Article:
The Taiwan External Trade Development Council (TAITRA) yesterday insisted it has received the green light from the Cambodian government to open a Taiwan trade center in Phnom Penh.
TAITRA, a non-profit trade promotion organization affiliated with the Ministry of Economic Affairs, made the remarks in response to media reports that Cambodian Prime Minister Samdech Hun Sen would block the establishment of the office.
In a press statement, TAITRA said it has obtained a “certificate of incorporation” to set up an office in Phnom Penh, which will be registered as the “Branch of Taiwan Trade Center Inc.”
The certificate was issued by the Cambodian Ministry of Commerce, TAITRA said.
According to a report published yesterday by the English-language the Cambodia Daily, Hun Sen ordered the Cambodian Ministry of Foreign Affairs to get a local newspaper, Rasmei Kampuchea, to correct a front-page article lifted from the Taipei Times’ news Web site, which said the Cambodian government had approved TAITRA’s plan.
“This story is very sensitive for Cambodia’s foreign affairs policy which implemented the one China policy a long time ago,” Hun Sen was quoted by the Cambodia Daily as saying.
Cambodia’s official policy does not allow Taiwan to have offices in the country “in any circumstances,” the paper also quoted Hun Sen as saying.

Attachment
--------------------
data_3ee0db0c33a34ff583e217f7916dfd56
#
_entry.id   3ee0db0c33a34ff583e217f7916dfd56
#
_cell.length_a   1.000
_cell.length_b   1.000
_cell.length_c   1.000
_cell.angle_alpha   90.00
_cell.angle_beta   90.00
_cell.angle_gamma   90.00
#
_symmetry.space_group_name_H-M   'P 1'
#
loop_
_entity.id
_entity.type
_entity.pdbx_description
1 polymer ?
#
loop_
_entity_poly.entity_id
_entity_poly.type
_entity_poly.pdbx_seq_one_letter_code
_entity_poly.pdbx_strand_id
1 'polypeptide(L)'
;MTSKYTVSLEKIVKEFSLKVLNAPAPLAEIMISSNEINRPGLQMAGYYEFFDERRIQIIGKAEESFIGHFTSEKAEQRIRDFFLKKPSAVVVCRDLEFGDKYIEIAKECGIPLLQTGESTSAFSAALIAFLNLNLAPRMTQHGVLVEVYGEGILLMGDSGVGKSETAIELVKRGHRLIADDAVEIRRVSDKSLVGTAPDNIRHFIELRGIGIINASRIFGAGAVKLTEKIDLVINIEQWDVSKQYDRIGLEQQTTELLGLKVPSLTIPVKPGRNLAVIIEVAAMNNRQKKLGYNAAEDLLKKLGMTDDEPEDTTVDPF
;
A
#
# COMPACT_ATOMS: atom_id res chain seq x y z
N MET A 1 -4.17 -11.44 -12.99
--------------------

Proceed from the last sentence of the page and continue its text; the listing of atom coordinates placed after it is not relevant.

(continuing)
“We do not authorize any [Taiwanese] national ceremonies or the raising of the flag of Taiwan on Cambodia’s land, even in hotels,” Hun Sen added.
“We especially do not allow this as Taiwan is just one province of China,” he told the daily, referring to TAITRA chairman Wang Chih-kang’s (王志剛) statement on Wednesday in Taipei that the center was expected to be officially launched in Phnom Penh next month.
Wang was unable to comment yesterday, but TAITRA issued a statement later yesterday after Wang had finished a meeting.
Wang’s announcement about the center was warmly welcomed by the Cambodia Chamber of Commerce, with its director-general, Nguon Meng Tech, reportedly saying on Friday: “I have been waiting for a long time as I had suggested [the Taiwan trade center] to the former minister of commerce [Cham Prasidh] twice, but had no response.”
When asked about his views on Hun Sen’s remarks by the Cambodia Daily, Meng Tech declined to comment about political matters, but insisted that the opening of a Taiwanese trade center in Phnom Penh would be a valuable trade tool.
“Many Taiwanese companies go to invest in Vietnam and it brings in a lot of money, but Cambodia does not receive as much [investment] from Taiwan, that’s why I suggested to the government to have a trade center with Taiwan,” he was quoted as saying in the report.
An official at TAITRA who wished to remain anonymous told the Taipei Times yesterday that the trade organization has not received any information from their counterparts in Cambodia about the Phnom Penh government planning to rescind the certificate.
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